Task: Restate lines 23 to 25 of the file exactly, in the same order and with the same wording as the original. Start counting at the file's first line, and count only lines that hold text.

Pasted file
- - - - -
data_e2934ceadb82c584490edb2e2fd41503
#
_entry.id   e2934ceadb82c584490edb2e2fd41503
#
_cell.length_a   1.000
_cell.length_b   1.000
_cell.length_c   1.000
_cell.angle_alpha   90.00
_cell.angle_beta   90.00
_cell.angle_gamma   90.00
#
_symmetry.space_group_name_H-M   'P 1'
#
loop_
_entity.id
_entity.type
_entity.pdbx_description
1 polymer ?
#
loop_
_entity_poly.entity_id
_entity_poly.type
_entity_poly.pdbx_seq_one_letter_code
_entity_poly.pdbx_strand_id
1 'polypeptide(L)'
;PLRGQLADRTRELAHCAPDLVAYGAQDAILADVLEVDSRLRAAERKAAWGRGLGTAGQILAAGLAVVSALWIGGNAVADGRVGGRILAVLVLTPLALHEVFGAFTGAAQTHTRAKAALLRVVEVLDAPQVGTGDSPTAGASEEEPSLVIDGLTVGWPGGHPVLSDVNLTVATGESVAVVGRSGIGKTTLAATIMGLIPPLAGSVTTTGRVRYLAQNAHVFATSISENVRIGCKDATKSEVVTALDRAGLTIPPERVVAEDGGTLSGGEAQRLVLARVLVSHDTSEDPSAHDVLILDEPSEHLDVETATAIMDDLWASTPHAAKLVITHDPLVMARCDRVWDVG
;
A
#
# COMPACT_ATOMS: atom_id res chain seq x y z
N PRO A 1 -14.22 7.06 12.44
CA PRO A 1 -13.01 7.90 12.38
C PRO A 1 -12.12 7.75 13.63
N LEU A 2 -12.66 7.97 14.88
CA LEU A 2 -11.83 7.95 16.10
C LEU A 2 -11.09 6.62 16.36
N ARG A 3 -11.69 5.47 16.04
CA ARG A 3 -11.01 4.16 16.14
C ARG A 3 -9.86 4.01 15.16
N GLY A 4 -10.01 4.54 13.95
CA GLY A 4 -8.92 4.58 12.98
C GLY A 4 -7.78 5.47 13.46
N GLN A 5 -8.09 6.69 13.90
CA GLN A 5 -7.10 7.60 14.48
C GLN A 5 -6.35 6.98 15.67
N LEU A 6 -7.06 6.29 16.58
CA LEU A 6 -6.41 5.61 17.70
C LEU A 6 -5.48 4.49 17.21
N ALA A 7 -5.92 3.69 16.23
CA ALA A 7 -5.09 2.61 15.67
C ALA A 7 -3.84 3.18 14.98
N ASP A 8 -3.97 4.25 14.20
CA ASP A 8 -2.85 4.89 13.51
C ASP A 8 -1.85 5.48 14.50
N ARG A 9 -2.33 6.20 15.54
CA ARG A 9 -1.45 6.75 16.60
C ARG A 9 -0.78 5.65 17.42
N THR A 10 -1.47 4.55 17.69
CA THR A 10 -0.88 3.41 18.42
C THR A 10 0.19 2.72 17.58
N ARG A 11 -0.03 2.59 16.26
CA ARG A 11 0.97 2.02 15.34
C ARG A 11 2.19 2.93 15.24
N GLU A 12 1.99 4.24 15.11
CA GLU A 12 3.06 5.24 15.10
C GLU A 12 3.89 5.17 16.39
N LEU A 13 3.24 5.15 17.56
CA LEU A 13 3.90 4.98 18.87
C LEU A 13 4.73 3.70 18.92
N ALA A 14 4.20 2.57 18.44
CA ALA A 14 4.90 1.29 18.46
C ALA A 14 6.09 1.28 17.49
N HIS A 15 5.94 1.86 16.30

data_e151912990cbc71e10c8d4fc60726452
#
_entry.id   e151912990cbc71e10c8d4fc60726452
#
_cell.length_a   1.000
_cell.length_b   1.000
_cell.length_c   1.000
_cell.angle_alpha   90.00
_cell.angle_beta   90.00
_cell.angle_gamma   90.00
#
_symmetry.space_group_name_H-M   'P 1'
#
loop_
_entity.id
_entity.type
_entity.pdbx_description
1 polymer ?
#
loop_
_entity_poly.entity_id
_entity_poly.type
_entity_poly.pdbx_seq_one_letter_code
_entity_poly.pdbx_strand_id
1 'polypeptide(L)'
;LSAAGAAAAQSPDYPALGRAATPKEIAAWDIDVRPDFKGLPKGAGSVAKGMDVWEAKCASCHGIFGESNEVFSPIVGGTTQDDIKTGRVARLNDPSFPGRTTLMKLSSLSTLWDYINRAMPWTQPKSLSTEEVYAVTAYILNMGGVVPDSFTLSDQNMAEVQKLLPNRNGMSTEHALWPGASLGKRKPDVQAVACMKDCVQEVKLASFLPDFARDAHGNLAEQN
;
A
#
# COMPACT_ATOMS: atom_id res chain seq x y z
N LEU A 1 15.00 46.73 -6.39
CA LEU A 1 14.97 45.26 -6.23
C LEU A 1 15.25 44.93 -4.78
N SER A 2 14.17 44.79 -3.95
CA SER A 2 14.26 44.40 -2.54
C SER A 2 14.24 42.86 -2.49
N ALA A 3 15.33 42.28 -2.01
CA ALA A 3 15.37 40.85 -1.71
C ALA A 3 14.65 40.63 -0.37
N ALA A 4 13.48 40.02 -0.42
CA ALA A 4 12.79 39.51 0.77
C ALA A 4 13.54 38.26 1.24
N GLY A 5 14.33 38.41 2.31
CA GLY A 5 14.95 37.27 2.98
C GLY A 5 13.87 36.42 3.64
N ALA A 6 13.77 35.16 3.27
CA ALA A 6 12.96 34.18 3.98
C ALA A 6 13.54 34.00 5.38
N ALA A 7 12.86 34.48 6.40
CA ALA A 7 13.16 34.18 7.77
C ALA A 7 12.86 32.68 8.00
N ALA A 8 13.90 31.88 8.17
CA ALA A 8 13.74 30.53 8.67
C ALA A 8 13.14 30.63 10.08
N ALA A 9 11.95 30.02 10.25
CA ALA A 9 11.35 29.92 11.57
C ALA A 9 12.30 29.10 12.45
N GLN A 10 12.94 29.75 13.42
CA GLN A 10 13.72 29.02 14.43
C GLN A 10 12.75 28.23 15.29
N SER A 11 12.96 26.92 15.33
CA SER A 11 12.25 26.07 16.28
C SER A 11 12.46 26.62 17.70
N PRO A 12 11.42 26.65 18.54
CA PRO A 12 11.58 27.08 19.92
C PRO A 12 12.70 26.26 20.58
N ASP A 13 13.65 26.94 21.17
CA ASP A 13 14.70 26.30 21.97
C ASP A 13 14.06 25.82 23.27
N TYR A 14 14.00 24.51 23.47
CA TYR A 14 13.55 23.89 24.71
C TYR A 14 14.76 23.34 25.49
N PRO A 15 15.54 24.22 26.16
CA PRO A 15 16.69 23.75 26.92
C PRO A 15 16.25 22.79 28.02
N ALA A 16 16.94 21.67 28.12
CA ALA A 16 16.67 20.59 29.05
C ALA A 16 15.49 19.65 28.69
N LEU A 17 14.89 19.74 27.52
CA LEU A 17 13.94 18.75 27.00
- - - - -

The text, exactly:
_entity_poly.pdbx_seq_one_letter_code
_entity_poly.pdbx_strand_id
1 'polypeptide(L)'